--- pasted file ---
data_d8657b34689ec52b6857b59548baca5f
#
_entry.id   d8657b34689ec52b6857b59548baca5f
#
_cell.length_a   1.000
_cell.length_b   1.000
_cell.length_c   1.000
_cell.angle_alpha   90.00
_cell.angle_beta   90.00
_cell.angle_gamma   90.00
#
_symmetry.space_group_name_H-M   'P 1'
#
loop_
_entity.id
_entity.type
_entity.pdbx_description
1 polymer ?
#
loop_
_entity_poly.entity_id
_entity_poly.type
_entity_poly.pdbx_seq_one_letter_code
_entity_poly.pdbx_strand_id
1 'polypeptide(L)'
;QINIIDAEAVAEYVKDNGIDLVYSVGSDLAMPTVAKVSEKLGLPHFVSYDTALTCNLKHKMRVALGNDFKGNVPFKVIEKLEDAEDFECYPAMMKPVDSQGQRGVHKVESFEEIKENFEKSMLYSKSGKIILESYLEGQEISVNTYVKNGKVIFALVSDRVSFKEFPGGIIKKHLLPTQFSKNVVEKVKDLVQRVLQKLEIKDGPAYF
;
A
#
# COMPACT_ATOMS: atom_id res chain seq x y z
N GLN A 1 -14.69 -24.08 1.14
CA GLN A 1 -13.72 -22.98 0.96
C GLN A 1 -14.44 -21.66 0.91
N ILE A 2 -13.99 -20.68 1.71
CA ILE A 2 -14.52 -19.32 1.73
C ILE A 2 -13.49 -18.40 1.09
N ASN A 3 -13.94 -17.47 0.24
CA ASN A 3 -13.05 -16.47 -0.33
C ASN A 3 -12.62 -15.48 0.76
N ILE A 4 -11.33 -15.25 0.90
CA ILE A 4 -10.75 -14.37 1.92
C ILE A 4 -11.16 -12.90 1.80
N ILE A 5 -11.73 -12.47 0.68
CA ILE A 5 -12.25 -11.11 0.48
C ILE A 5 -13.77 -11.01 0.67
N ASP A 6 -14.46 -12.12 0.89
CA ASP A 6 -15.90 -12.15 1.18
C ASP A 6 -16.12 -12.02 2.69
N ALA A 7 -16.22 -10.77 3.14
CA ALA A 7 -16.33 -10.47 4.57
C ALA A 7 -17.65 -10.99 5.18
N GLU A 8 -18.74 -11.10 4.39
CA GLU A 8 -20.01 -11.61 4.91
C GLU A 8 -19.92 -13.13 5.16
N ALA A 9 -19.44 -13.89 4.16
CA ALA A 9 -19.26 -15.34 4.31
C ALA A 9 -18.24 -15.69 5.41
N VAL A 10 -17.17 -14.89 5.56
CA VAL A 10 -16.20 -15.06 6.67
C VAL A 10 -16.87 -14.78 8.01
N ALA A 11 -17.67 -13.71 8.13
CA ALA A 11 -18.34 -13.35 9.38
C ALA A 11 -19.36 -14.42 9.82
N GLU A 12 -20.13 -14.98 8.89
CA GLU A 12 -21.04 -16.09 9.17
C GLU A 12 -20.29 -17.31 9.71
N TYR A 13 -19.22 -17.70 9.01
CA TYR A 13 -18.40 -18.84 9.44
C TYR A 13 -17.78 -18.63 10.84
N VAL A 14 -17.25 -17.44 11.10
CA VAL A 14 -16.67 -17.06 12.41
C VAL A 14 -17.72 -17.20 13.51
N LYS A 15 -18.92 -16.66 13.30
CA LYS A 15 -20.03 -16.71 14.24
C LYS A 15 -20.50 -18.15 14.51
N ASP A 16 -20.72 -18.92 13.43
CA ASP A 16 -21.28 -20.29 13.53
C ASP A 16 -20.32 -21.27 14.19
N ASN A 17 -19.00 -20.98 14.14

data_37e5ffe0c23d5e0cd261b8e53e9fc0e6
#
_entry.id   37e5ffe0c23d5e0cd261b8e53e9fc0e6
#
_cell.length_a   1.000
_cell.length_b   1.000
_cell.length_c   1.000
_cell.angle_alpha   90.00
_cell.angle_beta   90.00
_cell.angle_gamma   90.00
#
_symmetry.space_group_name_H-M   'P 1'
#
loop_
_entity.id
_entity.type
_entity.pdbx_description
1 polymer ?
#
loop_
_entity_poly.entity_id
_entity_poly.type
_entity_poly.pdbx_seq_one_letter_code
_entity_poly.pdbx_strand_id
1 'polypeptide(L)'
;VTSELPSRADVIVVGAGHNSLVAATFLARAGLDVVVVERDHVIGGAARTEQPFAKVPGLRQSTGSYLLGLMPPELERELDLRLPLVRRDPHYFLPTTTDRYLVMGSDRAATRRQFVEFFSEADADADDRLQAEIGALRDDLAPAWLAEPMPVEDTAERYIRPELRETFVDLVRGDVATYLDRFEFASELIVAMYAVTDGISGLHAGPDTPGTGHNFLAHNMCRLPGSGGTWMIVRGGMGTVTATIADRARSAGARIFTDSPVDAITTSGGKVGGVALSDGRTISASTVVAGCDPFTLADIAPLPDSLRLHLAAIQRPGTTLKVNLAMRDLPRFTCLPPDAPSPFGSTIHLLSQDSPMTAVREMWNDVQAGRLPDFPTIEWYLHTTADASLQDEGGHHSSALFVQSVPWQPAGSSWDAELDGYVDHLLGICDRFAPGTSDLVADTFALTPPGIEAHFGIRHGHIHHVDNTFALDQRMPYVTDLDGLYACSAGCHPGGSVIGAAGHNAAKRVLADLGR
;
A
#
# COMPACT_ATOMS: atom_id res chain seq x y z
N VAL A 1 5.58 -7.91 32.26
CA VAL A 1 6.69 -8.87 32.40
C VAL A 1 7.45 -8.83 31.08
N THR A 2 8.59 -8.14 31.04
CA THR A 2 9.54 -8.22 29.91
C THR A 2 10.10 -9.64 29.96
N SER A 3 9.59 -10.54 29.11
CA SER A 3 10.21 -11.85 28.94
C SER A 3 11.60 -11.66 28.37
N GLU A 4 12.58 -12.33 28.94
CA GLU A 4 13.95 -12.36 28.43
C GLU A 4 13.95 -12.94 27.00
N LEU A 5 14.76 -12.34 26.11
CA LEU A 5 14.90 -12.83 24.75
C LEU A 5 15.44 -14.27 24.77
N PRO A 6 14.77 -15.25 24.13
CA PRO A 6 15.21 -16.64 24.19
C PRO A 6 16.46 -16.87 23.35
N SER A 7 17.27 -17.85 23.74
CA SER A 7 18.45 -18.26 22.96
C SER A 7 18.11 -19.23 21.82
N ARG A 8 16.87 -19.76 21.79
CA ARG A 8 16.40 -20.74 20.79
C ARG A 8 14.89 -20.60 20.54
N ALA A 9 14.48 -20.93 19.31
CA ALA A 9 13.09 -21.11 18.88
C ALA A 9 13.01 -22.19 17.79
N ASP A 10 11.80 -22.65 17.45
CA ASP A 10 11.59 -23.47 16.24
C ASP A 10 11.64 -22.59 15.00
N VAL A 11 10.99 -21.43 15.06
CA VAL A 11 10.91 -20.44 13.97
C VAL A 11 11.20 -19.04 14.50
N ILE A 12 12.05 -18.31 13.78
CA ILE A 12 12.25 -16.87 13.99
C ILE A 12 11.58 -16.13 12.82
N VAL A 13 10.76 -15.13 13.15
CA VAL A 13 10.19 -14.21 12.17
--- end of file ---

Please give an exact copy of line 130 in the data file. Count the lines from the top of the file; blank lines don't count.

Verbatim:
C SER A 7 18.11 -19.23 21.82